Foreign Policy Research Institute A Nation Must Think Before it Acts Lithuania Moves to Tackle Challenges Posed by Emigration
Lithuania Moves to Tackle Challenges Posed by Emigration

Lithuania Moves to Tackle Challenges Posed by Emigration

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Over 15% of Lithuania’s population has left the country since it joined the European Union in 2004. Persistent high rates of emigration present both economic and social challenges to Lithuania.  Most of the emigrants are young, skilled, and well educated. In 2013, 31.6% of emigrants were 25–34 years old, and 26.3% between ages 15 and 24. Given low fertility rates, Lithuania’s working-age population will decline by at least 14% by 2030. This will negatively affect the country’s economic development and risks creating brain drain, skilled labor shortages, slower GDP growth, budget deficits, and a crisis of the social security system.

Emigration is also perceived as a threat to the identity of the small Lithuanian nation. Children of emigrants often forget the Lithuanian language, and the number who still identify with their country of origin diminishes in each new generation. Some scholars even envision a gloomy scenario of the extinction of Lithuanian language and nation over the next 100 years.

On the other hand, there are good grounds to be less pessimistic. Emigration provides positive benefits, too, helping to reduce unemployment and the need for social benefits. More importantly, a numerous and active diaspora can be a significant resource for Lithuania’s development. Diasporas can help improve access to capital, knowledge and new technologies. In this way, they play an important role in social development and economic growth. There is a precedent for this in history: the Lithuanian diaspora contributed greatly to Lithuania’s development over the course of the twentieth century. Diaspora Lithuanians actively participated in the political movement that led to the declaration of independence of the Republic of Lithuania in 1918 and the international recognition of the new state. Lithuanians living abroad contributed to the country’s economic development, they lobbied Western governments not to recognize its occupation by the Soviet Union, they supported the Lithuanian independence movement, and they helped the country’s transition to a market economy and democratic civil society in 1980s and 1990s. The challenge Lithuania faces is to harness to talents of the diaspora to support the development of Lithuania.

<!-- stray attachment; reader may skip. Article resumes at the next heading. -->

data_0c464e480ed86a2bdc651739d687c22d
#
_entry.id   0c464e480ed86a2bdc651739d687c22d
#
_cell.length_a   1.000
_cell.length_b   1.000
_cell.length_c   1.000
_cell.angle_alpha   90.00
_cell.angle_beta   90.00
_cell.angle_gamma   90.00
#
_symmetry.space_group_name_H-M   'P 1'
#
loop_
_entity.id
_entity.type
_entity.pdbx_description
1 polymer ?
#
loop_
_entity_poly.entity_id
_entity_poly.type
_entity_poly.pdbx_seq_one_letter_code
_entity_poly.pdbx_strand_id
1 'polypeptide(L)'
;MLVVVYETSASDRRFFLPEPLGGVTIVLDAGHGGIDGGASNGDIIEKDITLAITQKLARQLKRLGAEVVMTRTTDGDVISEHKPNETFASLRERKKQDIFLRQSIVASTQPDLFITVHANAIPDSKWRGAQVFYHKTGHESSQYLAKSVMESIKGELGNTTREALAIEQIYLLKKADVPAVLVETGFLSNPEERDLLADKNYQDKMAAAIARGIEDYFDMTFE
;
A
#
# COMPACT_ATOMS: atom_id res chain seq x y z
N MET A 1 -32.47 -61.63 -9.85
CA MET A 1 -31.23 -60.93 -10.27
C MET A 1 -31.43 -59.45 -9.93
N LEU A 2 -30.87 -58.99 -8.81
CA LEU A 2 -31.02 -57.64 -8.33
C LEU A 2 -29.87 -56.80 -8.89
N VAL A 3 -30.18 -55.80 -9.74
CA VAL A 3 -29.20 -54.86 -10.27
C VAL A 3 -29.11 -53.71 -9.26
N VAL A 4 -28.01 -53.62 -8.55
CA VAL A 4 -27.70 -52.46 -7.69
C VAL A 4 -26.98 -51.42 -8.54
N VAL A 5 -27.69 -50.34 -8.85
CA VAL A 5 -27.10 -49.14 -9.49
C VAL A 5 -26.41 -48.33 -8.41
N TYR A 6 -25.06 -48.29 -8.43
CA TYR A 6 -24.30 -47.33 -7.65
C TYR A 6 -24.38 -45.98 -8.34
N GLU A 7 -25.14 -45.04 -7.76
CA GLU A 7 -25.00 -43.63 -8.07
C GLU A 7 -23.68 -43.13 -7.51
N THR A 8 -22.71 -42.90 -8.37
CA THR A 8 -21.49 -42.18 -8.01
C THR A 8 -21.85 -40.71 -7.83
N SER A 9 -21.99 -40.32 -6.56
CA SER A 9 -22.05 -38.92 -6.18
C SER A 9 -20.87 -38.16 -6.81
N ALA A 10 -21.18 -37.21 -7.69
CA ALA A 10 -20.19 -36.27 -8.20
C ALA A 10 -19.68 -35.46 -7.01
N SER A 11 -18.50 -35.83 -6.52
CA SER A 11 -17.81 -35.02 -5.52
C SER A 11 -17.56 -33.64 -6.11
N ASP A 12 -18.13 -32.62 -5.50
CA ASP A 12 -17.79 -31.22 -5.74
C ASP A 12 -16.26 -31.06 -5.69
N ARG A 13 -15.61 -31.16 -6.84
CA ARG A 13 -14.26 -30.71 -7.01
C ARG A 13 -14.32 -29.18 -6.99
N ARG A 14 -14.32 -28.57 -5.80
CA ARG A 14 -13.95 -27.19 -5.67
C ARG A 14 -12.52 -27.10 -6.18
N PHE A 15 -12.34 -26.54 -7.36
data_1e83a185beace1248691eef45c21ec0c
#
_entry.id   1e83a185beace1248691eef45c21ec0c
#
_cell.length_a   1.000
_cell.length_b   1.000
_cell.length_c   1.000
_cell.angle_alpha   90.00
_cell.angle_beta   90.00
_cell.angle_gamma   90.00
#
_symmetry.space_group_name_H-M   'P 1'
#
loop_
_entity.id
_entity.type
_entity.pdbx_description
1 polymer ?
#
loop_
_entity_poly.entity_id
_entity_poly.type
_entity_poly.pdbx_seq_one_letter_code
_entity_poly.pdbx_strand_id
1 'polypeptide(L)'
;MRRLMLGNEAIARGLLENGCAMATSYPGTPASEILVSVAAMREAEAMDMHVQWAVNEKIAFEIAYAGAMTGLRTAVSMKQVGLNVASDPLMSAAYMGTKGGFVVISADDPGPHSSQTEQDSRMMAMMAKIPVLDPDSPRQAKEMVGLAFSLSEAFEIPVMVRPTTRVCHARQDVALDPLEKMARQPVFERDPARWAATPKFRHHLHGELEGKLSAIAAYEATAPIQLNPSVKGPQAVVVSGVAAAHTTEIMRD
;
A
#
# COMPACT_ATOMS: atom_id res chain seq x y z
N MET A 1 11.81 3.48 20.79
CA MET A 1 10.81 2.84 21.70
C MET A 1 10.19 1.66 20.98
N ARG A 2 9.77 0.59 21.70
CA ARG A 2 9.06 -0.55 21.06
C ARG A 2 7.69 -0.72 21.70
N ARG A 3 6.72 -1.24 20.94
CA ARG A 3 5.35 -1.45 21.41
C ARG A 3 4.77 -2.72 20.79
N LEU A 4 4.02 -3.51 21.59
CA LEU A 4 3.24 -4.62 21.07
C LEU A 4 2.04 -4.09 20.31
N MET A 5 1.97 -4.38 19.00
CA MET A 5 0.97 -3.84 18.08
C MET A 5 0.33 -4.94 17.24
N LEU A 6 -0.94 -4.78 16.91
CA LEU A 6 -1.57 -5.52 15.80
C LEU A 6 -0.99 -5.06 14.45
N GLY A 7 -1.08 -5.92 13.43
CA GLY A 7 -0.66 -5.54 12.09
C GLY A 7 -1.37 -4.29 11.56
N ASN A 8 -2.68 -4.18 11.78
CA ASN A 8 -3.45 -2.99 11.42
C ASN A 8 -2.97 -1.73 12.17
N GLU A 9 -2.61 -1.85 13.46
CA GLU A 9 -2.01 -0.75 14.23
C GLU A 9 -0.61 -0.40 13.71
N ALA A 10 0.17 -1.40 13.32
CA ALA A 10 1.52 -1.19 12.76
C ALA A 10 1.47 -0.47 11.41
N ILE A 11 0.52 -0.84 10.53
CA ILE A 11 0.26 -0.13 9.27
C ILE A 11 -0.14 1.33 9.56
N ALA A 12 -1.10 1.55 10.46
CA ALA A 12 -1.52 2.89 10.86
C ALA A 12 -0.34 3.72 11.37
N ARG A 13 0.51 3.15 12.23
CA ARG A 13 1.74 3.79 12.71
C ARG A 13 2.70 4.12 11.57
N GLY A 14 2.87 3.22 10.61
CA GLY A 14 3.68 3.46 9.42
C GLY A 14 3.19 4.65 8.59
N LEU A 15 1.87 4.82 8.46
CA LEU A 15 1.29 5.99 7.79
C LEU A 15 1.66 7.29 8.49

Given this history, the focus of Lithuanian migration policy should be not only to prevent emigration—for example, by creating a social and economic environment that reduces incentives to emigrate. Lithuania also needs to strengthen relationships with its diaspora and create better conditions for the diaspora to contribute to the country’s economic, social, and cultural growth.

Lithuania’s government began formulating a more active migration policy in 2007 when it adopted the Strategy to Regulate Economic Migration, which reflected national security and demographic concerns. The main goal of the strategy was to ensure a sufficient supply of labor during a time of rapid economic growth and to avoid the negative effects of emigration.

More recently, however, the government has launched efforts to take advantage of the many connections that its diaspora can facilitate. The “Global Lithuania” program embodies a shift away from simply trying to discourage emigration and toward engaging the Lithuanian diaspora. The Global Lithuania Program includes the following measures to bolster interaction between Lithuania and its diaspora:

– Supporting the modernization of Lithuanian education abroad, especially via the use of new technology

– Creating an online voting system

– Involving the diaspora in the search for investment and export markets

– Building professional networks